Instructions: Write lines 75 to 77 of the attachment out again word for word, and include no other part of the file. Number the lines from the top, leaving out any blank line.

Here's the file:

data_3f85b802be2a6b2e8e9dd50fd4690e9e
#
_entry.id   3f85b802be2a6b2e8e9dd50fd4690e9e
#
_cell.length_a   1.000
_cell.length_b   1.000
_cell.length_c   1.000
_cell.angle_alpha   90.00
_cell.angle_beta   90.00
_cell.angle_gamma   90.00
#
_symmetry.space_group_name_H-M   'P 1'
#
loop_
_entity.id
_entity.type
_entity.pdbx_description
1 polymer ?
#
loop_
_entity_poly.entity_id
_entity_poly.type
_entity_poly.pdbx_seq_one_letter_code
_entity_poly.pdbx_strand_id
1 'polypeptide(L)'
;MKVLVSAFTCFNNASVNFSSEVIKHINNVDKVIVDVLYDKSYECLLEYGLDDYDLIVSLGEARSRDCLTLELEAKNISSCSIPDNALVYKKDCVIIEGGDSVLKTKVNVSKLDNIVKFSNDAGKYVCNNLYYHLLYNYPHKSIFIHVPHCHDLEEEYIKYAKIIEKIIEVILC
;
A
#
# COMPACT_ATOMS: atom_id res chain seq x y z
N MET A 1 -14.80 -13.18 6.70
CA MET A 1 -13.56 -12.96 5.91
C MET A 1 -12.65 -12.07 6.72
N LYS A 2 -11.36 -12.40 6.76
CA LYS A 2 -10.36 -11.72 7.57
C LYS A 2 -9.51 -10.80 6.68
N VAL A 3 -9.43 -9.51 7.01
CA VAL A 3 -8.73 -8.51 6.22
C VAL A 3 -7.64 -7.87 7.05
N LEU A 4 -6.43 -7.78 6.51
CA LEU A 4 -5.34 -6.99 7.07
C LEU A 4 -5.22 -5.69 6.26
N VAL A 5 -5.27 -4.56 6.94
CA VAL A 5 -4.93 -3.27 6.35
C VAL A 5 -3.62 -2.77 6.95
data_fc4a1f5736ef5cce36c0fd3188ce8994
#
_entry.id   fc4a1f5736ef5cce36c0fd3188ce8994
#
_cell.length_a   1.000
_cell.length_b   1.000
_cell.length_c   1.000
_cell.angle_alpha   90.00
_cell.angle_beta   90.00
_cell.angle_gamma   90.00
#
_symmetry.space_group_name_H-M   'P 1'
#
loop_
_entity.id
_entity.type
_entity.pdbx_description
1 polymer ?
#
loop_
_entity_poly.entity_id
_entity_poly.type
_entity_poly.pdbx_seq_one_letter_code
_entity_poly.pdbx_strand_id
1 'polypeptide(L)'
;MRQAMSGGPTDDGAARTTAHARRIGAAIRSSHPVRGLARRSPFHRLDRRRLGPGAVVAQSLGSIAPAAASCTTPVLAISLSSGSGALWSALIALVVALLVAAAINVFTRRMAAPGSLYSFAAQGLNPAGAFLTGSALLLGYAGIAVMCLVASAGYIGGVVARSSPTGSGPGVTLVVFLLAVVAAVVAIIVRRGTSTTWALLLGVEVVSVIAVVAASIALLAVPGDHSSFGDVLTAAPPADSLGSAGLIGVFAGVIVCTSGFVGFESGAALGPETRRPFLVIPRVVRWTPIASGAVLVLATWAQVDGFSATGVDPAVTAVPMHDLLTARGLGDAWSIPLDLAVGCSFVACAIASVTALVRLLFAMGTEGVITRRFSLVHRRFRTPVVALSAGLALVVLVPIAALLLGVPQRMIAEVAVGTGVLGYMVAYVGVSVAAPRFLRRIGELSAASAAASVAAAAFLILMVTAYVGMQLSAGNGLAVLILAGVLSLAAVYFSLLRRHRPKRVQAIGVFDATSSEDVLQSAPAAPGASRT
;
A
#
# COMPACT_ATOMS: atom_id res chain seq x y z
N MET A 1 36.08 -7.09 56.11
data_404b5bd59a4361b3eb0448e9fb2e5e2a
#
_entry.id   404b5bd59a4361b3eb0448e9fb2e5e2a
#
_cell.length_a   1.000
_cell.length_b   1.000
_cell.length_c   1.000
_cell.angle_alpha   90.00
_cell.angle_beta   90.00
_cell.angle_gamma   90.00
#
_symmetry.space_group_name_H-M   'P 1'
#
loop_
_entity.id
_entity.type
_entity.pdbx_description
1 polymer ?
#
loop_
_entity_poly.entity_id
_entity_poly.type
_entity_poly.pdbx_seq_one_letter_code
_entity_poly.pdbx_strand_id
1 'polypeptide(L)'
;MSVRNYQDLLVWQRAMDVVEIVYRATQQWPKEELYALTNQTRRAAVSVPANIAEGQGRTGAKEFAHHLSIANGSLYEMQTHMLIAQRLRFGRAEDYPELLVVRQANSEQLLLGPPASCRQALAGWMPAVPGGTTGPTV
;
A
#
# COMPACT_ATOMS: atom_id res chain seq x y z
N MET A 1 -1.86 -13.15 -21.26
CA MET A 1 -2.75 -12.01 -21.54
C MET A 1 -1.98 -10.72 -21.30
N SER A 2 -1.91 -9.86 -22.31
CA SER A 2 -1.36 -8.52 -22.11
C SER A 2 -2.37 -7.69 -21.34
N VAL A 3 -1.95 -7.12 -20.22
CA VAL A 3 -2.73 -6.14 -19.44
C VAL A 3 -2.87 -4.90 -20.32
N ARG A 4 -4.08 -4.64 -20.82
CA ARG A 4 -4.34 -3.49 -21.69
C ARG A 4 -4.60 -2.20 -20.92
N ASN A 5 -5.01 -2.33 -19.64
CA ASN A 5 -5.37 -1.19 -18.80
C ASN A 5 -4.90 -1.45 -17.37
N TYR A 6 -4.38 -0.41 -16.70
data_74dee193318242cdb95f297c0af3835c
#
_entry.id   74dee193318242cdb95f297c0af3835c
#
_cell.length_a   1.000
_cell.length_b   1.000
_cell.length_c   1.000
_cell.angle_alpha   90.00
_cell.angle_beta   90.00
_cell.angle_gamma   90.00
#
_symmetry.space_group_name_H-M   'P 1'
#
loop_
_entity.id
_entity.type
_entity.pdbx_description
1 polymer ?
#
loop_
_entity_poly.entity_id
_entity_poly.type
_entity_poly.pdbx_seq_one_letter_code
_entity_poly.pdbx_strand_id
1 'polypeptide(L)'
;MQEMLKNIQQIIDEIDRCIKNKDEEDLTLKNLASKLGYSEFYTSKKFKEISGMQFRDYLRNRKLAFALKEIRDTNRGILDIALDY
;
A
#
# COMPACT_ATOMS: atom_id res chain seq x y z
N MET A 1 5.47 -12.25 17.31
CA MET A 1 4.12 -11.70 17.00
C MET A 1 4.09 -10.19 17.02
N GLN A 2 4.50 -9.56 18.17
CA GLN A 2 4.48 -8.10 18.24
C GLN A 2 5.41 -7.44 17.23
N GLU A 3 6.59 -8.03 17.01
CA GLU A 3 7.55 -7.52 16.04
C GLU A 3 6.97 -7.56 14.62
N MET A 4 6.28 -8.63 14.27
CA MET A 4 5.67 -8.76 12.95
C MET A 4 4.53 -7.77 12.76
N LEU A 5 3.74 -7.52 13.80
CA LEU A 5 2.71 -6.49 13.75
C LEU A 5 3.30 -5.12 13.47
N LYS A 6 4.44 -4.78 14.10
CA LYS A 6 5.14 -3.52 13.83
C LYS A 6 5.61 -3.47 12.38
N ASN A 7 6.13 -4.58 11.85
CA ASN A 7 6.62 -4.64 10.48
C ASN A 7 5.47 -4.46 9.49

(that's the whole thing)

# COMPACT_ATOMS: atom_id res chain seq x y z
N MET A 1 36.08 -7.09 56.11
data_404b5bd59a4361b3eb0448e9fb2e5e2a